Juventus midfielder Blaise Matuidi claimed in January 2018 he was abused away to Cagliari and last season his then team-mate Moise Kean was targeted, the Sardinia club escaping punishment because Serie A felt the chants "had an objectively limited relevance to race".

Despite the regularity of such incidents, Cagliari denounced "silly" stereotypes of their fans.

"Cagliari Calcio firmly rejects what happened Sunday night at the Sardegna Arena during the game vs. Inter," the statement began.

"The club underlines - once again - its intention to identify, isolate and ban those ignorant individuals whose shameful actions and behaviours are completely against the values that Cagliari strongly promotes in all their initiatives. Every single day.

"Cagliari does not want to underplay what occurred, endorses the respectable moral values of its people from all the stadium sections, but firmly rejects the outrageous charge and silly stereotypes addressed to Cagliari supporters and the Sardinian people, which are absolutely unacceptable."

Lukaku released a statement earlier on Monday calling for greater action from social media and federation stakeholders, which Cagliari echoed.

"Full solidarity to Romelu Lukaku and even stronger commitment towards annihilating one of the worst plagues that affects football and our world in general," the statement continued.

"However, as we are aware that technology is not enough, we believe our commitment needs a real support by the rest of the football stakeholders; starting from all the true supporters, to all the stewards in the stands; from police and security agents, passing to media and as well through Lega Serie A and FIGC [Italian Football Federation].

"Cagliari is asking you all [for] solid help to win a battle that involves everyone. No one excluded."

Romelu Lukaku urged footballers to unify against racism and demanded social media companies do more to combat discrimination after the striker was abused by Cagliari fans on Sunday.

Inter won 2-1 in Sardinia thanks to Lukaku's second-half penalty, but monkey chants could be heard coming from fans behind the goal as the Belgium international prepared to take his kick.

After scoring, he glared back at the supporters in question instead of celebrating.

It was the fourth high-profile incident involving Cagliari fans in just over two years, with Sulley Muntari, Blaise Matuidi and Moise Kean all targeted in the past.

Lukaku's former Manchester United team-mates Marcus Rashford and Paul Pogba have been targeted by racial abuse on social media this season, and Lukaku is demanding a greater effort from necessary stakeholders to stamp out discrimination.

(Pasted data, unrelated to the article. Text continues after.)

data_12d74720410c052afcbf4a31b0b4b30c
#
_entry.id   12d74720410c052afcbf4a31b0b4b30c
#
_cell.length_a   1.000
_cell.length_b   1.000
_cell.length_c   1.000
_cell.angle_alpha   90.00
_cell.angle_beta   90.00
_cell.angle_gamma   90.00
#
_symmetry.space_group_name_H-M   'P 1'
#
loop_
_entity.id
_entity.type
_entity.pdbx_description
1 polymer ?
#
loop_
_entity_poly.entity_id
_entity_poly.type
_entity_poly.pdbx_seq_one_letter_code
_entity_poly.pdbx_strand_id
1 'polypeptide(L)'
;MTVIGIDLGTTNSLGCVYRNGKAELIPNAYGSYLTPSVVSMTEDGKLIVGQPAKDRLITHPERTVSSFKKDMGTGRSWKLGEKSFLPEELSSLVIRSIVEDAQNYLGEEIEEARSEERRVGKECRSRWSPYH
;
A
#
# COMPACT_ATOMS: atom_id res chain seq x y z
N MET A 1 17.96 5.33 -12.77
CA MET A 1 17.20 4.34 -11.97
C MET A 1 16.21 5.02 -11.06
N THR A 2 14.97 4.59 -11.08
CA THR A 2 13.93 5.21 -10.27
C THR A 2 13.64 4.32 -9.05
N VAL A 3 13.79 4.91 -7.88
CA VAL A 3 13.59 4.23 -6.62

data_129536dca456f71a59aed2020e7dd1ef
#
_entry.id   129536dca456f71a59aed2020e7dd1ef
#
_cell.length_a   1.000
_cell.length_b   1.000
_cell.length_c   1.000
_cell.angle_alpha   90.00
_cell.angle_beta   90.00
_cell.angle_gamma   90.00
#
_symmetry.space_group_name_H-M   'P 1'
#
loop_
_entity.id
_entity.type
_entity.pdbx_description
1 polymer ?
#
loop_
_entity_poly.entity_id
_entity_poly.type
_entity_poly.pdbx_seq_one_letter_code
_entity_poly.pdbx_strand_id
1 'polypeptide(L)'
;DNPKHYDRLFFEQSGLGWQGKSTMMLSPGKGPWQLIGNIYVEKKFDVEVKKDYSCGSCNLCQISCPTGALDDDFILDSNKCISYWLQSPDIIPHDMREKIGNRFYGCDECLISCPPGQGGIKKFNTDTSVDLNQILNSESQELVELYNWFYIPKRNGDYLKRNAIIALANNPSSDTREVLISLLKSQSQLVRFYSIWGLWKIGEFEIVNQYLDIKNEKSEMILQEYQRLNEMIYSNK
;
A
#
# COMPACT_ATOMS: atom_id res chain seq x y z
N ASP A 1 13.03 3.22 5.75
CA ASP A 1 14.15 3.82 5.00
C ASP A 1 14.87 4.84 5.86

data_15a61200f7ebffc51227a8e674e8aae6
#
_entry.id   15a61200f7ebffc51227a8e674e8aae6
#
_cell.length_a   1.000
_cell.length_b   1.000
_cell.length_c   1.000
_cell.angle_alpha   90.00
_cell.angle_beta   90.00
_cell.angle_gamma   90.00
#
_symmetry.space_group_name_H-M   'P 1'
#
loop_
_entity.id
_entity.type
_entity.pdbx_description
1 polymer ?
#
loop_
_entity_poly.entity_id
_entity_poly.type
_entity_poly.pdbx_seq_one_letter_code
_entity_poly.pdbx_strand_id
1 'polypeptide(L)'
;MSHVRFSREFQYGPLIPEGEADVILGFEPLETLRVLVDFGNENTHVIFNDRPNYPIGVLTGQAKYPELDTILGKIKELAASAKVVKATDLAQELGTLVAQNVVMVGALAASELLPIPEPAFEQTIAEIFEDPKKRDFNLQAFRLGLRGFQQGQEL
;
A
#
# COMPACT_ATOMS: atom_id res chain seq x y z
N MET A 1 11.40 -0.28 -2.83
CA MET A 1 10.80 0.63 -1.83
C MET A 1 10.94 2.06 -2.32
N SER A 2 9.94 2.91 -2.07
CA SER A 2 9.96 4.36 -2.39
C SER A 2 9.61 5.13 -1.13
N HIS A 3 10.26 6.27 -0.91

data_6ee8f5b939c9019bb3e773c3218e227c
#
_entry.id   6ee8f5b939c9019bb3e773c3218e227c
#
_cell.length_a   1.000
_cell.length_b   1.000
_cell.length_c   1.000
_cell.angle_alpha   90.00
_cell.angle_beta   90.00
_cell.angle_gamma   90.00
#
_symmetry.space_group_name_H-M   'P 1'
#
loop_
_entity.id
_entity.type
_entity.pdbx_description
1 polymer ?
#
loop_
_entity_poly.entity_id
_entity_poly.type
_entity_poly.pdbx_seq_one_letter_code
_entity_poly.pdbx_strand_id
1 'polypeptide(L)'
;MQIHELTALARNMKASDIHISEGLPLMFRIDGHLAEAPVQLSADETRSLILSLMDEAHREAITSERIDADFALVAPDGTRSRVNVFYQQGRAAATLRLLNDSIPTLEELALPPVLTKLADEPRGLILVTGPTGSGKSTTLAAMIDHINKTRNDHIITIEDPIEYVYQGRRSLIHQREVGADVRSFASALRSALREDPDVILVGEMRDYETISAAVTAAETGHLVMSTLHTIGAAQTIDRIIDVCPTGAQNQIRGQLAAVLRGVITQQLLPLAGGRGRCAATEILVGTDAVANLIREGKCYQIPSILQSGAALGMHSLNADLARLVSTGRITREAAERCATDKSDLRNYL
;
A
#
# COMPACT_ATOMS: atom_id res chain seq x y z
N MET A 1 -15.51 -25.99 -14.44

"Many players in the last month have suffered from racial abuse," Lukaku wrote on his official Instagram account. "I did yesterday [Sunday], too.

"Football is a game to be enjoyed by everyone and we shouldn't accept any form of discrimination that will put our game in shame.

"I hope the football federations all over the world react strongly on all cases of discrimination!!!

"Social media platforms (Instagram, Twitter, Facebook) need to work better as well with football clubs, because everyday you see at least one racist comment under a post of a person of colour. We've been saying it for years and still no action.

"Ladies and gentlemen, it's 2019. Instead of going forward, we're going backwards, and I think as players we need [to] unify and make a statement on this matter to keep this game clean and enjoyable for everyone."

Cagliari released a statement on Monday condemning the chants and vowed to ban those responsible.

 

Romelu Lukaku revelled in his goalscoring display to lead Inter to a second successive Serie A win, despite being the victim of racial abuse against Cagliari.

Lukaku scored his second goal of the season after arriving from Manchester United as Inter defeated Cagliari 2-1 on Sunday but the victory was soured by racist chants.

Monkey chants were directed at Lukaku as Inter's club-record signing stepped up to convert a 72nd-minute penalty at the Sardegna Arena.

Amid widespread condemnation, Lukaku told Inter TV: "I'm very happy about these first two league victories and about tonight's success.

"It was a tough match, we had to fight but that's what we'll have to do in every game, I'm happy for the team and for our fans.

"To score wearing this shirt is a great feeling, I want to help the team even more, through assists too: the goal is to continue like this."

Lukaku scored the winner after team-mate Lautaro Martinez's first-half opener was cancelled out by Joao Pedro away from home.

On his partnership with Martinez, Lukaku added: "It's improving week after week and I'm happy about his goal, which was important for us.

"Now there will be a break for national team commitments, it will be important that we all come back in good condition and then work best in preparation for the matches at San Siro against Udinese and Slavia Prague [in the Champions League]."